Four Questions – part one



Looking to build stronger relationships? Better understand staff needs? Whether a new or veteran administrator, leaders need to discern the needs of their staff and then establish and maintain strong relationships. Much of that leading, since we are in a people business, comes from the heart and not the head.


Leading from the heart can be better navigated with four questions that highlight trust and empathy, understanding and compassion. Each of these questions should be viewed from the perspective of our staff and how we reflect on how they respond can strengthen personal reflection:


  • Can I help you?
  • How can I care for you?
  • Can you trust me?
  • How can you help me?


Can I help you? As leaders, teams of teachers, classified staff, and fellow administrators rely on us, not to mention parents and students. They need to know that we are here to help and are dependable at times when the going gets rough, and all the time in between. Helping others is at the heart of leadership, and competence, but also reinforces the reason our role as leaders exist: to provide some type of support for others. Regardless of assignment at a school site or district office, our focus needs to be on assisting others.


A leader needs to be able to move an organization to grow, expand, adapt, care, support, and the list goes on. Principal Cyndi Maijala in Portola Valley School District meets with teachers during goal setting meetings and specifically asks how she can help them become more effective. “Seeking their input helps guide my work,” she said. “It begins a conversation that often takes my leadership a different direction, actualizing the support that comes with follow through and assistance.”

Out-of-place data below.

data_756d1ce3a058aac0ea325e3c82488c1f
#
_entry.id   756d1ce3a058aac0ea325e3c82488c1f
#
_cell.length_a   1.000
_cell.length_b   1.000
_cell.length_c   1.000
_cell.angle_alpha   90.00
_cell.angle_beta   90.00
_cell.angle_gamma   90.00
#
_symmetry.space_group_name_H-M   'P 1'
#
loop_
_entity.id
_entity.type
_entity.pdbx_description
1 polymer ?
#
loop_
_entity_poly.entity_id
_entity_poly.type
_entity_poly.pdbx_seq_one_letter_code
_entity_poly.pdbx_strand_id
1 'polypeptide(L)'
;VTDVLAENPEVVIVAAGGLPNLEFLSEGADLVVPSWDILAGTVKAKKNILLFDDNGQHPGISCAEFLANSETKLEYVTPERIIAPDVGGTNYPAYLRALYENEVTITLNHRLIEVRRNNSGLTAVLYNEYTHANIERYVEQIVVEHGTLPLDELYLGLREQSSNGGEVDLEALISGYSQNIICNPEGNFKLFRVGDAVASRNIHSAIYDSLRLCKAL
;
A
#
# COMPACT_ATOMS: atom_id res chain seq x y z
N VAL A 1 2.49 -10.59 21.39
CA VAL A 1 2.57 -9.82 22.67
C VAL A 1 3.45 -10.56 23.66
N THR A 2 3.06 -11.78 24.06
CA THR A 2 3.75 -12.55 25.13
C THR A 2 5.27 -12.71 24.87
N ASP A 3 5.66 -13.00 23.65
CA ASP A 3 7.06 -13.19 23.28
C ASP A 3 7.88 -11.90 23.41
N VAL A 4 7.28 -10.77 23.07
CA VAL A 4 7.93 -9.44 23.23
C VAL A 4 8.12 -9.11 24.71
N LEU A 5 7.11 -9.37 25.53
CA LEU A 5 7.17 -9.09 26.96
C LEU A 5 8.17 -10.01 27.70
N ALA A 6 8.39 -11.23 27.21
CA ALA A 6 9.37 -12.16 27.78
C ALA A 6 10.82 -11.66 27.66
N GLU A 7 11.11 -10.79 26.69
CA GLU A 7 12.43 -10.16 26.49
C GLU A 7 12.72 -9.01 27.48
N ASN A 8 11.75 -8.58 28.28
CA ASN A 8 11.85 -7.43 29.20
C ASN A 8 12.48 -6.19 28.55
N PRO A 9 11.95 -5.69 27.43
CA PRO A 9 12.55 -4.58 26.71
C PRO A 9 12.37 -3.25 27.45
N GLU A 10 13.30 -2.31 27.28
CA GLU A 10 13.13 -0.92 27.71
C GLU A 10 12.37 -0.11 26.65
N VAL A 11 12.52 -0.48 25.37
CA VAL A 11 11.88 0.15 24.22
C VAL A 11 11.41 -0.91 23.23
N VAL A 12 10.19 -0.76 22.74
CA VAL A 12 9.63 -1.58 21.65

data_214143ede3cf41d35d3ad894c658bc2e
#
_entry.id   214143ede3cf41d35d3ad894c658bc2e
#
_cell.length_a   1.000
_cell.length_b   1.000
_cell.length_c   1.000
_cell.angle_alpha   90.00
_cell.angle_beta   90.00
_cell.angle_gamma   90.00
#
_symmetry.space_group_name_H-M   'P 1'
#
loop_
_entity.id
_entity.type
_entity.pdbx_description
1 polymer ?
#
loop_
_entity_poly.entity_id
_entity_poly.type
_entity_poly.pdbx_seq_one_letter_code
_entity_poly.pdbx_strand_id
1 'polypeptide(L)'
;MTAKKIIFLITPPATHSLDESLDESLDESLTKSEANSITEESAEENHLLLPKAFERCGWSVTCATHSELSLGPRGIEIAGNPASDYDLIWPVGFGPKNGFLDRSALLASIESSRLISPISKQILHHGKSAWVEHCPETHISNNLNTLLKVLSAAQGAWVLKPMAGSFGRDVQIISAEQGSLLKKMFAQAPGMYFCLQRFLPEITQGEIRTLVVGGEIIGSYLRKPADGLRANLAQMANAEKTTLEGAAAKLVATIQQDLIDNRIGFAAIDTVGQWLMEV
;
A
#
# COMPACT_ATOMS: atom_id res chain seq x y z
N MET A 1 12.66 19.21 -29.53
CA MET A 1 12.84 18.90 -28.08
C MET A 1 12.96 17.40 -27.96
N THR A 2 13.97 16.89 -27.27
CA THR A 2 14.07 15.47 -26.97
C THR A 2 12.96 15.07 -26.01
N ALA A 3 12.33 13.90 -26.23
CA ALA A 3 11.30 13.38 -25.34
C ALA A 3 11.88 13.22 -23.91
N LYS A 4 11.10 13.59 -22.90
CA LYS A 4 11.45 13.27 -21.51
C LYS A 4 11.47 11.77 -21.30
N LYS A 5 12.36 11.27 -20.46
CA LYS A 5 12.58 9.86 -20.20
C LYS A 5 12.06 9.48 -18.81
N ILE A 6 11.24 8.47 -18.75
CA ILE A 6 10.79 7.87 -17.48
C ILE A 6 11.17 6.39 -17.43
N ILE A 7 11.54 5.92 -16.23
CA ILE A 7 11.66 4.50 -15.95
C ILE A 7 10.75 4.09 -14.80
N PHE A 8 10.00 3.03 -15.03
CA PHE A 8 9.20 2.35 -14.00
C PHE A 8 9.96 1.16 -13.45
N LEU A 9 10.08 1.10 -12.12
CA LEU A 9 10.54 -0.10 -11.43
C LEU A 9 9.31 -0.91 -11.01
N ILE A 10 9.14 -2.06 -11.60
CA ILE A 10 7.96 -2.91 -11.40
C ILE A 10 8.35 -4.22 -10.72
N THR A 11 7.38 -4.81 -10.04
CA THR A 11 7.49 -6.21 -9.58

How can I care for you? This is the where the rubber meets the road for school leaders. Caring for others is a quality that can’t be taught and is at the heart of leadership. Leaders need to be compassionate, sympathetic, and empathetic. Staff, students, and parents need to know that we care. The leader has to take interest in the work, the people, the mission, and the organization, or move on to another position where the outward sense of compassion can be tempered in a different role.


Even in a large district, leaders can show they care for their staff. Vista Unified Superintendent Devin Vodicka adds that special touch by trying to learn the names of all 2400 employees, getting to know his administrators holistically, encouraging vacation time, and adding wellness initiatives that help balance the lives of staff members. He adds, “caring and compassion must be genuine and I strive for all those I interact with to feel that sense of authenticity I sincerely feel.”